Second Life: All you need is an open mind

If you want to really understand all sides of the story about Second Life as a business platform – the genuine potential as well as the current drawbacks – a series of in-depth feature articles published last week by CIO Insight magazine is where you definitely should go.

Under the umbrella heading of Is Business Ready For Virtual Worlds?, technology editor David Carr has done an excellent job in presenting a broad and balanced picture of Second Life that, when you’ve read the articles, will leave you wiser as well as with better understanding of why Second Life attracts evangelists and skeptics in equal measure.

Carr’s umbrella addresses these topics:

  • Second Life: Is Business Ready For Virtual Worlds?
    Real-world companies such as American Apparel, IBM, Starwood Hotels and Toyota are exploring whether 3D virtual communities can be adapted to serve business–and whether they are an effective place to do market research, collaborate on projects, and sell goods and services.
  • Second Life Insiders
    Philip Rosedale, founder of Second Life, is a pioneer in the development of streaming media technology.
  • Virtual Growing Pains
    When Linden Lab outlined a growth path for Second Life, it found that getting everyone on the same virtual page wasn’t easy.
  • The Anatomy of Second Life
    A look at how the virtual world works.
  • Tapping into Virtual Marketing
    Starwood Hotels demonstrates a relatively low-cost market research experiment in a new Internet medium.

I make no secret that I firmly believe virtual communities like Second Life present significant opportunities for companies and other organizations in myriad ways.

Once you understand more about what’s possible and balance it with what’s not yet possible, you will be able to make sounder judgments on whether a place like Second Life is for you and your organization.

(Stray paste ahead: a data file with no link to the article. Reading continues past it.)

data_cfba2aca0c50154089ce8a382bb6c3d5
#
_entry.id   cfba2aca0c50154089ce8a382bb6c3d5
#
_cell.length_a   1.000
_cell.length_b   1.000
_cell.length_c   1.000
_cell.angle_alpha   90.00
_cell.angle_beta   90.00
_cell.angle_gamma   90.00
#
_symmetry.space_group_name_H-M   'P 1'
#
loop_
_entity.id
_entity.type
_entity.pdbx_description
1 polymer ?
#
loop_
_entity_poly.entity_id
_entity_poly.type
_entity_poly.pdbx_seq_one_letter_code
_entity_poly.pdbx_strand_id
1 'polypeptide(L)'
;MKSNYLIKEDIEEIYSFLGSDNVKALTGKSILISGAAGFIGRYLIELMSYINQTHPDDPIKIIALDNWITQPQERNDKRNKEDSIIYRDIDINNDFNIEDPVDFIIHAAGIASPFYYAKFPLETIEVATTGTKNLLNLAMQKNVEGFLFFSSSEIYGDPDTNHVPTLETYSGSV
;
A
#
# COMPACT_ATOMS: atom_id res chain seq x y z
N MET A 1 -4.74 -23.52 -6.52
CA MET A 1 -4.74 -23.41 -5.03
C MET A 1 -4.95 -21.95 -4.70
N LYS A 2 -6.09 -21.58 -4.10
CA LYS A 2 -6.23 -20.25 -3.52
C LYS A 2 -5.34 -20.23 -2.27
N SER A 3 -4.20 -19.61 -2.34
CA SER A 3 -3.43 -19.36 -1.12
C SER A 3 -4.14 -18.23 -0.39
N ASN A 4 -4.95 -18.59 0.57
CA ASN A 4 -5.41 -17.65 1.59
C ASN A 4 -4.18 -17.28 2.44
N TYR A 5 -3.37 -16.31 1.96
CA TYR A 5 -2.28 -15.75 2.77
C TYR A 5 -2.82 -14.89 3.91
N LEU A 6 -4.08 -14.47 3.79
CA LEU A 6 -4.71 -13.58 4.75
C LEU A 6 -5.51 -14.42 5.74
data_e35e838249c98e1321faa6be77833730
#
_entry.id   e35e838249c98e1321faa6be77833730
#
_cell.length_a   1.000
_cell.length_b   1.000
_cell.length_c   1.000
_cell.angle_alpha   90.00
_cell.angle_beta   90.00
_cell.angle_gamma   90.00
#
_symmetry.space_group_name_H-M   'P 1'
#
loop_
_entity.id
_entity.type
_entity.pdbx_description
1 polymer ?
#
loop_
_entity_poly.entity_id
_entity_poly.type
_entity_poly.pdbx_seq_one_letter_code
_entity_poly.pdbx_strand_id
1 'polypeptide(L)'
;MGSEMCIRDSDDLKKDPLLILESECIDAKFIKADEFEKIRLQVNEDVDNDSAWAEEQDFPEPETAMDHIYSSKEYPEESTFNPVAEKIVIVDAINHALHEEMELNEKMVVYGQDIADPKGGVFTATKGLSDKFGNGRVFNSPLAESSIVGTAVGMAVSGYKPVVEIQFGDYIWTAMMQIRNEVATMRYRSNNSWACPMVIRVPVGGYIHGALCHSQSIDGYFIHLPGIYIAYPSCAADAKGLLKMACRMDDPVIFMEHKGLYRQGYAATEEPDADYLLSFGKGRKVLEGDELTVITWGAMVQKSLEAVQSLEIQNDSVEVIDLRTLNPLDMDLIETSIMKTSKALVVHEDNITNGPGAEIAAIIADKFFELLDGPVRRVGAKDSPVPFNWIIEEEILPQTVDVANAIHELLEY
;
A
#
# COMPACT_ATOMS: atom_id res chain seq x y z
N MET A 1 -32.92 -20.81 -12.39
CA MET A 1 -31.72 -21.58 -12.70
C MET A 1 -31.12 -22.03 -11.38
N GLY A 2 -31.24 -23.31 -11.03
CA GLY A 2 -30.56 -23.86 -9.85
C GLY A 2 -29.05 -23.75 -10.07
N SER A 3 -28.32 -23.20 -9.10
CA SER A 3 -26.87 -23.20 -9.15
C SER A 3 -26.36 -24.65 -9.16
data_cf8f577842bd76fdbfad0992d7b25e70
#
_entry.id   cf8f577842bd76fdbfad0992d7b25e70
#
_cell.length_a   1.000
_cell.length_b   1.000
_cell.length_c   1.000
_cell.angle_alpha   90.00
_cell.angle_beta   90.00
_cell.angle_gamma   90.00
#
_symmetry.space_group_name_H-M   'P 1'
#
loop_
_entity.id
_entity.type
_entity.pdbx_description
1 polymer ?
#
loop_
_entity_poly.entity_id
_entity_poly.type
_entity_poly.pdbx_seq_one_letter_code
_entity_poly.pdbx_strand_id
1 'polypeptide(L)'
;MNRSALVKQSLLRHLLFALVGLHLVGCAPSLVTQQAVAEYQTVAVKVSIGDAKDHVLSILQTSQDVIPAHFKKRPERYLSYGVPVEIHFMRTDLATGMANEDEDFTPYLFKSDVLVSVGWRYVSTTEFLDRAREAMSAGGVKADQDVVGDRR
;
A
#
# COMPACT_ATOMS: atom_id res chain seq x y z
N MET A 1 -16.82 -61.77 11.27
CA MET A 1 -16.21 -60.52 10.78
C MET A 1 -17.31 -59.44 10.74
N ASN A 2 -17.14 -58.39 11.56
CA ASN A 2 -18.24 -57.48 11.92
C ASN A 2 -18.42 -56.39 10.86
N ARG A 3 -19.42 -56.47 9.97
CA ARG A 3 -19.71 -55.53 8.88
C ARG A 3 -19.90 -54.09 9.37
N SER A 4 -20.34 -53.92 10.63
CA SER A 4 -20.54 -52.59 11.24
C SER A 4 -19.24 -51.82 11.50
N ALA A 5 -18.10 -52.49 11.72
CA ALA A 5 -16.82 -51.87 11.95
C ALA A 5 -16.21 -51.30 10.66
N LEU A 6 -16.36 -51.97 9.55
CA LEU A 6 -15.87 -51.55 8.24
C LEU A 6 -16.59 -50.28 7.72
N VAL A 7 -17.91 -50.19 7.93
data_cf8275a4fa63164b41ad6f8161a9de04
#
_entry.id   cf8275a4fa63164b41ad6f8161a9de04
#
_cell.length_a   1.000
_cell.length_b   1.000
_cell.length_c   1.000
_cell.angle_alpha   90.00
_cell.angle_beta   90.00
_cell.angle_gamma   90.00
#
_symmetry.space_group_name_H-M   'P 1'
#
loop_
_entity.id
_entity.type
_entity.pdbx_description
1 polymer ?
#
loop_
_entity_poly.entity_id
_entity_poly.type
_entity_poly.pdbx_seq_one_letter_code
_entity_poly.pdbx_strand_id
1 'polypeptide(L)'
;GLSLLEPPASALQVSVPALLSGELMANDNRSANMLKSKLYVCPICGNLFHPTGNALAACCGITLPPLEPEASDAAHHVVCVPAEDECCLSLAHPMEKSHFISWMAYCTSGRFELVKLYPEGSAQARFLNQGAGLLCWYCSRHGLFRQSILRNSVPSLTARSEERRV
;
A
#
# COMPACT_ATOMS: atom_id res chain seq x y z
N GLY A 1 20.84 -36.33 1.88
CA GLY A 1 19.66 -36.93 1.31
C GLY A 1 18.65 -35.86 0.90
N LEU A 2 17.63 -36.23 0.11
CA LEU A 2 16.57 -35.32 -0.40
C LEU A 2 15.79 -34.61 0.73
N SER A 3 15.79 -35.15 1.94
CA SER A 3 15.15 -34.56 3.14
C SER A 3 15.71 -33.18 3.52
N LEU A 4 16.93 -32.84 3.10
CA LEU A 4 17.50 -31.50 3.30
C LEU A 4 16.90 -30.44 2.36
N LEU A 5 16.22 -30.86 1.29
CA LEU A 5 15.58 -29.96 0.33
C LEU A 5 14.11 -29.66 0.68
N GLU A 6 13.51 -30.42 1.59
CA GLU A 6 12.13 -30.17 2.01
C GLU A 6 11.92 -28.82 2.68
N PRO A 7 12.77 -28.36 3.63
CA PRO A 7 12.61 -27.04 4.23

Either way, it’s a place you need to pay attention to, no better said than this text from Carr’s main feature:

[…] And if this really is the start of something big, those companies that explore the technology now may be in a better position later, much like the first companies to grasp the importance of the Web in the early 1990s back when it was an immature technology trickling out of academia. Sandy Kearney, director of the virtual worlds program at IBM, says the transition is coming, and “you may not have as much time as you had with the Web” to adjust to its impact.

[…] “Based on the history of the Internet, we think this is a stabilizing period for the 3D Web,” Kearney says. A true 3D Web would have to be based on open technologies, with some means of passing between virtual worlds hosted by different organizations. And just as new types of businesses were born on the Web, new businesses will be created around the 3D Web, she says. “But right now it’s very early, and the technology is very, very young.”

Keep an open mind.

Neville Hobson

Social Strategist, Communicator, Writer, and Podcaster with a curiosity for tech and how people use it. Believer in an Internet for everyone. Early adopter (and leaver) and experimenter with social media. Occasional test pilot of shiny new objects. Avid tea drinker.

  1. Colby

    Nev, thanks for a real overview of the issues for business and how to create value with SL. We’ve been exploring setting up an island for our Sustainable Futures Foundation to create a parallel world with a difference set of experiences and yet a reflection of investment for clients and donors. This will help us have more relevant discussions about what needs attention.

    How’s Crayon doing in there? Any surprises?

  2. neville

    Glad you find this helpful, Colby. A tremendous idea re an island for the foundation. I’ll keep an eye out for it but do let me know when it happens.

    Lots happening on the crayon front. Why not join us for a chat any Thursday at 1pm GMT at crayonville Island?

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